Demand for Ogden Temple open house tickets boosts LDS spirits, local businesses
"Since they built the Junction, we come here often to go to the movies, to bowl and to eat lunch or dinner," he said. "We've brought our business back into the center of Ogden."
The Laytons, who were in town Tuesday to eat lunch at Five Guys, a stone's throw from the temple, are LDS, and they've missed their local temple. For the past three years they've traveled to the Bountiful Temple, a 50-minute drive instead of the 20-minute one into Ogden.
"It's obviously beautiful," Brad Layton said. "It makes the area a little more cohesive and centralizes the activity of the city a little more."
The word "beauty" and others like it were common Tuesday during a press conference and media tour of the temple.
Although Cathie Layton said "a few people liked the older, rounder look," most seem to prefer the new design.
"It's stunning," said Godfrey, now a local businessman himself and member of the temple open house committee. "It surpassed my wildest expectation, and the inside is an absolute marvel. This is a tremendous gift to the community.
"This is the most-visited site in downtown by quite a large margin. If you set aside the spiritual benefits, and there are many, it has driven tremendous activity to the core, and that's only going to grow."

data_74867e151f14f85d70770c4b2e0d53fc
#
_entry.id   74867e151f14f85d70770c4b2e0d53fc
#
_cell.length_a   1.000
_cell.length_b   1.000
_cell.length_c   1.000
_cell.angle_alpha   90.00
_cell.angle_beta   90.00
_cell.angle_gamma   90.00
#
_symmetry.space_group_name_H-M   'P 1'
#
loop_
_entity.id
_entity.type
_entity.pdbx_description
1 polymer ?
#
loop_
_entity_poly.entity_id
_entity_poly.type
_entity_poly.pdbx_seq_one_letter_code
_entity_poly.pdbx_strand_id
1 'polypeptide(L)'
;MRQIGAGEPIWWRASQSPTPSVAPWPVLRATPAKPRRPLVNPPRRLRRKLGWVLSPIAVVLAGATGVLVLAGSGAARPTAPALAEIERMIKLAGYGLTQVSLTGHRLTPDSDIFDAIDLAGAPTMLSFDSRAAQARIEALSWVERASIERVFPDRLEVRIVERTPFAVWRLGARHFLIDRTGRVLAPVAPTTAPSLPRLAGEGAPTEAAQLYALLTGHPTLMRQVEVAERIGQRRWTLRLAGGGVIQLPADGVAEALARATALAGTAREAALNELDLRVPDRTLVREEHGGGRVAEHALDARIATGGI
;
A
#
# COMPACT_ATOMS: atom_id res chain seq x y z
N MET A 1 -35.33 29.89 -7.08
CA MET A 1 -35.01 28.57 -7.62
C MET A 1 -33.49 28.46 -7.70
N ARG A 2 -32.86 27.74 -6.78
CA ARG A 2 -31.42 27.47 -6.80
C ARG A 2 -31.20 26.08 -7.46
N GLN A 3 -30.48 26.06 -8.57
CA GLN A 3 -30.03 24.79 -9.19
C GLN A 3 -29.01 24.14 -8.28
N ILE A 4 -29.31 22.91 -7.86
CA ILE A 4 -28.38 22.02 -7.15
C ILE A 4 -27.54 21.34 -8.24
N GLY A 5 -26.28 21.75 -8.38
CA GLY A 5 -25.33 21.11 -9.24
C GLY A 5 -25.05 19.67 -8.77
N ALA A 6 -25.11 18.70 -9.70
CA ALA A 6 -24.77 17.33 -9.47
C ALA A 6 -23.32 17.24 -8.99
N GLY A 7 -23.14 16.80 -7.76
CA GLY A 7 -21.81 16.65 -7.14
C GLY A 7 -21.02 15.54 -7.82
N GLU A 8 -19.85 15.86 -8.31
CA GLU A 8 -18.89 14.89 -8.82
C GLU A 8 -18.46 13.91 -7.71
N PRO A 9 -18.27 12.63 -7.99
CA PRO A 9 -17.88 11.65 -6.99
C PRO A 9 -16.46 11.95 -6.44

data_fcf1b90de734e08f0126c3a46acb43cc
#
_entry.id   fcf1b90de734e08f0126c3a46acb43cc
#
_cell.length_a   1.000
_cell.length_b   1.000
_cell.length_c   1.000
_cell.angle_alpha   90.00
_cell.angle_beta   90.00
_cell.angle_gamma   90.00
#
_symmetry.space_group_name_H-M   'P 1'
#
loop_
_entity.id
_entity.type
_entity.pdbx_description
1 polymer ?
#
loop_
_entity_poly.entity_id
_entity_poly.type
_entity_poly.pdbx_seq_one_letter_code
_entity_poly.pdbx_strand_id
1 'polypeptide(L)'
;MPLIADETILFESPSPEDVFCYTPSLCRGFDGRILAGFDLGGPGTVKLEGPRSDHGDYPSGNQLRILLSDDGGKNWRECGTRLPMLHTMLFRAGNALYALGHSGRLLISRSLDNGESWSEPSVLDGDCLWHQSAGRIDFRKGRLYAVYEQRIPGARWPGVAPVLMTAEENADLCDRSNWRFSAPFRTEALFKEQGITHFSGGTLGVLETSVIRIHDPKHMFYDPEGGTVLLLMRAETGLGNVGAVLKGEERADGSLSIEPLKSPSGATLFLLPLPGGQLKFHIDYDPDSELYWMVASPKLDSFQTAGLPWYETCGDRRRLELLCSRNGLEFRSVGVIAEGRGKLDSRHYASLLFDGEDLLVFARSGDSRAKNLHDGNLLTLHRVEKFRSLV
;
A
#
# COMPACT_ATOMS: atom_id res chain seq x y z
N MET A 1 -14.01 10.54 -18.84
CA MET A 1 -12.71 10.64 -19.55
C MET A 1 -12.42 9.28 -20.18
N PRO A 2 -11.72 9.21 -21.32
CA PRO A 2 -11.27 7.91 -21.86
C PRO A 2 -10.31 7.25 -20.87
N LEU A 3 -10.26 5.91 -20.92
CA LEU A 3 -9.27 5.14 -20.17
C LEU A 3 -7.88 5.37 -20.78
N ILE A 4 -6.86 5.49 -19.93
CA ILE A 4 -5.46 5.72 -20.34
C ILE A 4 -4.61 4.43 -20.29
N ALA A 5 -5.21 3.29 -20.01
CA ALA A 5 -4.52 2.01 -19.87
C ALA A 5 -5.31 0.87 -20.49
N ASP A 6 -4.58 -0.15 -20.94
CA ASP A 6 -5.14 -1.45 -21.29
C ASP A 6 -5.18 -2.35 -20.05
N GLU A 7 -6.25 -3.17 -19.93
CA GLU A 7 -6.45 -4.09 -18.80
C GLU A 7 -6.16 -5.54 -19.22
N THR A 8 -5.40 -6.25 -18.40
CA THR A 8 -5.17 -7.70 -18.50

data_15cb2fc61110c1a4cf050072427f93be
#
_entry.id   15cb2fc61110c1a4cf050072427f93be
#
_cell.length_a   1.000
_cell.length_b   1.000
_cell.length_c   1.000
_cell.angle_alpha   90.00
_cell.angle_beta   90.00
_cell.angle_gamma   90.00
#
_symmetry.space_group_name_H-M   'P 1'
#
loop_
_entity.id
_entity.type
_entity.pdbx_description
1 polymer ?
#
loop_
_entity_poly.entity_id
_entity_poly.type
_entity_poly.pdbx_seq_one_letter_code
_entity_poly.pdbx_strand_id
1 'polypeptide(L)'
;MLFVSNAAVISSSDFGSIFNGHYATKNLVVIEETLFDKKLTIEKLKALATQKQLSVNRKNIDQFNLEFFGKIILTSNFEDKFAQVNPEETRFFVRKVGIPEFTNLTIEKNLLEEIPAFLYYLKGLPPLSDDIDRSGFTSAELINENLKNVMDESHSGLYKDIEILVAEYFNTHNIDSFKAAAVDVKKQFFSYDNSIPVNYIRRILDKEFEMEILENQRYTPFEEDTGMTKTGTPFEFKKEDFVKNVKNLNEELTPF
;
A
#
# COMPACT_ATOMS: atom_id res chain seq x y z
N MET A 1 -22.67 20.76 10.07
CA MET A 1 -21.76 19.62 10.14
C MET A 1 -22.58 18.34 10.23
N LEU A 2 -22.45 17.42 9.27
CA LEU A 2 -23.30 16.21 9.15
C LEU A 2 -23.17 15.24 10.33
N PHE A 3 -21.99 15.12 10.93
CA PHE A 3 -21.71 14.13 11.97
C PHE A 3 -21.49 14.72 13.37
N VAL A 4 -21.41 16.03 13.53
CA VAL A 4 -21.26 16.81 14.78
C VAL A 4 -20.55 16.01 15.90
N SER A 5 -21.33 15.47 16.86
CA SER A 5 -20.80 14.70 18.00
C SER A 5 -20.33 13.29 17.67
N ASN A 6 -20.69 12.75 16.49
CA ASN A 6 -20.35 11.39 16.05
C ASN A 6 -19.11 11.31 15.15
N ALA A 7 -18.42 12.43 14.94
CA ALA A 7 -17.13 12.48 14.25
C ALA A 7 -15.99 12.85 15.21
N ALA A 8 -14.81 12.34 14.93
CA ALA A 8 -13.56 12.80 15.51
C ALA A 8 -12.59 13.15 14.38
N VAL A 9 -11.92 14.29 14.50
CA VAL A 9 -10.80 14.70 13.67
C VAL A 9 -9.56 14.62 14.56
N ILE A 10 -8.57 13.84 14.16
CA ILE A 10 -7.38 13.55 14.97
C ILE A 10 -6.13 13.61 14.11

One area that will grow will be the number of local weddings.
"I believe we will see exponential, and I really do mean exponential, growth in weddings at the temple," Godfrey said.
"There weren't a lot of weddings at the Ogden Temple before" — as brides and grooms chose other LDS temples — "but that will change. Visitorship will grow. Members will come to worship and will want to come again and again."
A look inside
Utah media got a sneak preview tour Tuesday, led by Elder Richards and Elder Craig G. Fisher, an area authority of the church who was born in Ogden and lives in Morgan.
"This is an important part of the Ogden City culture," Elder Fisher said. "It is a lovely place. It means a lot to the people of Ogden.
Elder Fisher said the Ogden Temple district includes 73 LDS stakes in Utah and western Wyoming that are home to about 250,000 church members.
Desert rose and prairie grass designs are weaved throughout what Elder Richards called "this beautiful structure."
"As with Solomon's temple, the finest materials were brought together from around the world," he added. "The wood is from Africa. The marble was quarried in Egypt and fabricated in China, with laser cutting where necessary."
The renovation included placement of a number of new paintings throughout the temple, though some of the mainstays remain.
"There's a connection to the past as we go forward into the future," Elder Richards said.
One of the most eye-catching features is the ceiling of the temple's celestial room, which to Latter-day Saints represents entering the presence of God. The room is capped by a brilliant white-accented glass dome that ascends out of a circlular hole in the ceiling.
"As beautiful as the temple is in its construction and detail ... these are the most sacred places in the world," Elder Richards said. "We believe we have the privilege of entering the house of the Lord to perform ordinances for the living and our deceased ancestors."
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